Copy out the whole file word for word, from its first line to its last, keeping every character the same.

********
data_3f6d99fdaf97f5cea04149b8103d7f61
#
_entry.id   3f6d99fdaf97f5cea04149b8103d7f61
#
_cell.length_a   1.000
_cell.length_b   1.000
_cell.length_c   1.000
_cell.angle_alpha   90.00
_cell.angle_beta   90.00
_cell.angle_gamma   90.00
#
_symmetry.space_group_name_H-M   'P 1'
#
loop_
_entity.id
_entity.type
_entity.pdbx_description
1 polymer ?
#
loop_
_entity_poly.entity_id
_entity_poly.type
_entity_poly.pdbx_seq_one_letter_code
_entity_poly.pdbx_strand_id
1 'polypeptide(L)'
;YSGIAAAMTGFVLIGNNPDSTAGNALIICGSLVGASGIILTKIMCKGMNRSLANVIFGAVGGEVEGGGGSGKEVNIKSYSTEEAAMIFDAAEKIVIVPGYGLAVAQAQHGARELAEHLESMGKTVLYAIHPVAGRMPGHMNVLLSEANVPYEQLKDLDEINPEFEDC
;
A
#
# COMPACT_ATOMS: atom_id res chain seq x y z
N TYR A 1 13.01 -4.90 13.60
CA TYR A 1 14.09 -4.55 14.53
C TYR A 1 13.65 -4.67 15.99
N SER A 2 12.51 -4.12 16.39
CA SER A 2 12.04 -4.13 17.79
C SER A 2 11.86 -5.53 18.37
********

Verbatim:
data_3f6d99fdaf97f5cea04149b8103d7f61
#
_entry.id   3f6d99fdaf97f5cea04149b8103d7f61
#
_cell.length_a   1.000
_cell.length_b   1.000
_cell.length_c   1.000
_cell.angle_alpha   90.00
_cell.angle_beta   90.00
_cell.angle_gamma   90.00
#
_symmetry.space_group_name_H-M   'P 1'
#
loop_
_entity.id
_entity.type
_entity.pdbx_description
1 polymer ?
#
loop_
_entity_poly.entity_id
_entity_poly.type
_entity_poly.pdbx_seq_one_letter_code
_entity_poly.pdbx_strand_id
1 'polypeptide(L)'
;YSGIAAAMTGFVLIGNNPDSTAGNALIICGSLVGASGIILTKIMCKGMNRSLANVIFGAVGGEVEGGGGSGKEVNIKSYSTEEAAMIFDAAEKIVIVPGYGLAVAQAQHGARELAEHLESMGKTVLYAIHPVAGRMPGHMNVLLSEANVPYEQLKDLDEINPEFEDC
;
A
#
# COMPACT_ATOMS: atom_id res chain seq x y z
N TYR A 1 13.01 -4.90 13.60
CA TYR A 1 14.09 -4.55 14.53
C TYR A 1 13.65 -4.67 15.99
N SER A 2 12.51 -4.12 16.39
CA SER A 2 12.04 -4.13 17.79
C SER A 2 11.86 -5.53 18.37